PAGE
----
The section about Moodle on its website www.moodle.org also defines to moodle [verb]:
The process of lazily meandering through something, doing things as it occurs to you to do them, an enjoyable tinkering that often leads to insight and creativity. As such it applies both to the way Moodle was developed, and to the way a student or teacher might approach studying or teaching an online course.
The original version of Moodle was developed by Martin Dougiamas as part of his research on social constructionist pedagogy or, for us mere mortals, learning by doing, communicating, and collaborating. If you wish to learn more about Moodle's underlying pedagogical framework, please refer to http://docs.moodle.org/en/Philosophy.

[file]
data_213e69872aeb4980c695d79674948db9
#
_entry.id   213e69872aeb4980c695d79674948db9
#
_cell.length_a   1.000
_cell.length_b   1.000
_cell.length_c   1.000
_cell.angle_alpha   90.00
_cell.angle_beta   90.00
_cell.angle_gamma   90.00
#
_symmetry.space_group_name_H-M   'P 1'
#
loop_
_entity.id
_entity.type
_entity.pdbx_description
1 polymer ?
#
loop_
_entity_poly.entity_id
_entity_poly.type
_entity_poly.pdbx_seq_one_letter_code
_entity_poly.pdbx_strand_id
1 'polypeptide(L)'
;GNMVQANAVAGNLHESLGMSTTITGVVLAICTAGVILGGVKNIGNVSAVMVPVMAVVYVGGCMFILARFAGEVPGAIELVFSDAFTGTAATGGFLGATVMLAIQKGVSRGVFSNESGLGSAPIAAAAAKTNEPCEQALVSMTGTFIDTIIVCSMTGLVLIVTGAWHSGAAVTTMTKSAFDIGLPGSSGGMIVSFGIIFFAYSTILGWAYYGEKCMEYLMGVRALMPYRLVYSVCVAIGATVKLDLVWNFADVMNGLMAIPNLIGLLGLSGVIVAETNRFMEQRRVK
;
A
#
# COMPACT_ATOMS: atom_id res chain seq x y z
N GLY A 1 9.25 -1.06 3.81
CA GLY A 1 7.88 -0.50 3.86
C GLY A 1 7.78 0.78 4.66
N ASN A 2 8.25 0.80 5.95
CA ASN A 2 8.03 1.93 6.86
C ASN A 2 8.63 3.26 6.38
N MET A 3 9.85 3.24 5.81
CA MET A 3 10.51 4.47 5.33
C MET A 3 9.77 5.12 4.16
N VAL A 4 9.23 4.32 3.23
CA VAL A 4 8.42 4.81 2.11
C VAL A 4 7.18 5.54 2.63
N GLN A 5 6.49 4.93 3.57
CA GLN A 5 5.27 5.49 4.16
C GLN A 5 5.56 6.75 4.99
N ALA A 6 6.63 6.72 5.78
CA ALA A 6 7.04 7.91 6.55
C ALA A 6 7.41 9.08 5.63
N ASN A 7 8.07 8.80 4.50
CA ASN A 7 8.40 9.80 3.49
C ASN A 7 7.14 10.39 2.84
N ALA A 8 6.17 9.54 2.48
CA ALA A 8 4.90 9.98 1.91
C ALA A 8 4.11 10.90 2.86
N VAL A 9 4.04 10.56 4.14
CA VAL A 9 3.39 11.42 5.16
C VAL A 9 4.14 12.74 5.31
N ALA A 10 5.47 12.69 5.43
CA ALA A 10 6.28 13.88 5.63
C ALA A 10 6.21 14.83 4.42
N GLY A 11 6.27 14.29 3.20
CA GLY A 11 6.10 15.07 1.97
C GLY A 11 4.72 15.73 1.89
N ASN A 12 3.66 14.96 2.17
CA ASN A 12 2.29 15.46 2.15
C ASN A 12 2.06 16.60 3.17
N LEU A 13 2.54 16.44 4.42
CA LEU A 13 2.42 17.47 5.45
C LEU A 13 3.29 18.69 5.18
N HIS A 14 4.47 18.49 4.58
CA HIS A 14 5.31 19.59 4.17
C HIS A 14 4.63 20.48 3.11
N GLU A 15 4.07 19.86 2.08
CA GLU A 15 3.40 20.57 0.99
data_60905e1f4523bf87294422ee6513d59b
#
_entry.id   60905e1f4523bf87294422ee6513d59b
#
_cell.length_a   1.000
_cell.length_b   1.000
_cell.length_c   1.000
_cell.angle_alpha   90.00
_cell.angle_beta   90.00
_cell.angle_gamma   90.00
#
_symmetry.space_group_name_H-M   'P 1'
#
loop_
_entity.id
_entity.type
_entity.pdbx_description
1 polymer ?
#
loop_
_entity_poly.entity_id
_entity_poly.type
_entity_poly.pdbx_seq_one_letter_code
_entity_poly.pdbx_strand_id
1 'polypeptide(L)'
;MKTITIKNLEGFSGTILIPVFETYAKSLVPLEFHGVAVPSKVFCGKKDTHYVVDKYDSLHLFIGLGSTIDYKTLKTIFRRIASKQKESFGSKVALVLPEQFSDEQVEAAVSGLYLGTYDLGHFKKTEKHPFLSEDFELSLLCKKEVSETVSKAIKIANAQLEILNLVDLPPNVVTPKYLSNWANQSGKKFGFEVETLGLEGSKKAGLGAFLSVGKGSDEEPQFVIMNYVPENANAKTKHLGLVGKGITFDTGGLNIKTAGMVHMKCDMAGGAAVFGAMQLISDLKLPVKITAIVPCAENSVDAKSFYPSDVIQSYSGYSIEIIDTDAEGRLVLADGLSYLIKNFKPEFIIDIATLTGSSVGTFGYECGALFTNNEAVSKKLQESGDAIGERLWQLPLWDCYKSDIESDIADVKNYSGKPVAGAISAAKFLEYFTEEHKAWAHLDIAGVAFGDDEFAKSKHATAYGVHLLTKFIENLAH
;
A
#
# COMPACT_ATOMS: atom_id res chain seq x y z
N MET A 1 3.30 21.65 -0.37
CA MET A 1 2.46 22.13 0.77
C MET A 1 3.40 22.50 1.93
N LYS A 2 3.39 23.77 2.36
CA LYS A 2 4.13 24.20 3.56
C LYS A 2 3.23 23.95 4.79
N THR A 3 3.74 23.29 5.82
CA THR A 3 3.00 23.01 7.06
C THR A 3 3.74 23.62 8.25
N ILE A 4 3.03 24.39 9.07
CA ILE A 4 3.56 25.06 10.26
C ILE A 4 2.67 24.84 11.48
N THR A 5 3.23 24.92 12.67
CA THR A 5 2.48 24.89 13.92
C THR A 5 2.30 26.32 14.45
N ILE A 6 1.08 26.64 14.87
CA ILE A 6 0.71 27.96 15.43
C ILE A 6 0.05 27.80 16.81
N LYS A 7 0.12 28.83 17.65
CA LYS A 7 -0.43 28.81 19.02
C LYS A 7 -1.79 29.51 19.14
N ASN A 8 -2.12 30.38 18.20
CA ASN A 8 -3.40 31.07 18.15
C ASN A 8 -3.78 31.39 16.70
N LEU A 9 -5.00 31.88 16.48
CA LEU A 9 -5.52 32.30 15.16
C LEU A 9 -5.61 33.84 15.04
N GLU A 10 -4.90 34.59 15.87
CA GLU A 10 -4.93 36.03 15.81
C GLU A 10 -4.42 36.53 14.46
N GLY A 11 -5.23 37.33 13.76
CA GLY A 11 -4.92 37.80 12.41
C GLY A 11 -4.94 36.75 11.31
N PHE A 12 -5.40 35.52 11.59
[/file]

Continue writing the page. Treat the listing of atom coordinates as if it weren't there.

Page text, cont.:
In a nutshell, Moodle is a web-based software system that facilitates learning and teaching. It is learning-centered and not tool-centered, which appeals to educationalists as well as learners. Moodle is now the most popular open-source virtual learning environment worldwide, and its uptake is growing steadily. Its modularity (remember, that's what the "M" stands for) allows us to configure the system flexibly and also to extend it if we wish to do so.
Before we cover Moodle in more detail, let's have a look at its unique development and business model.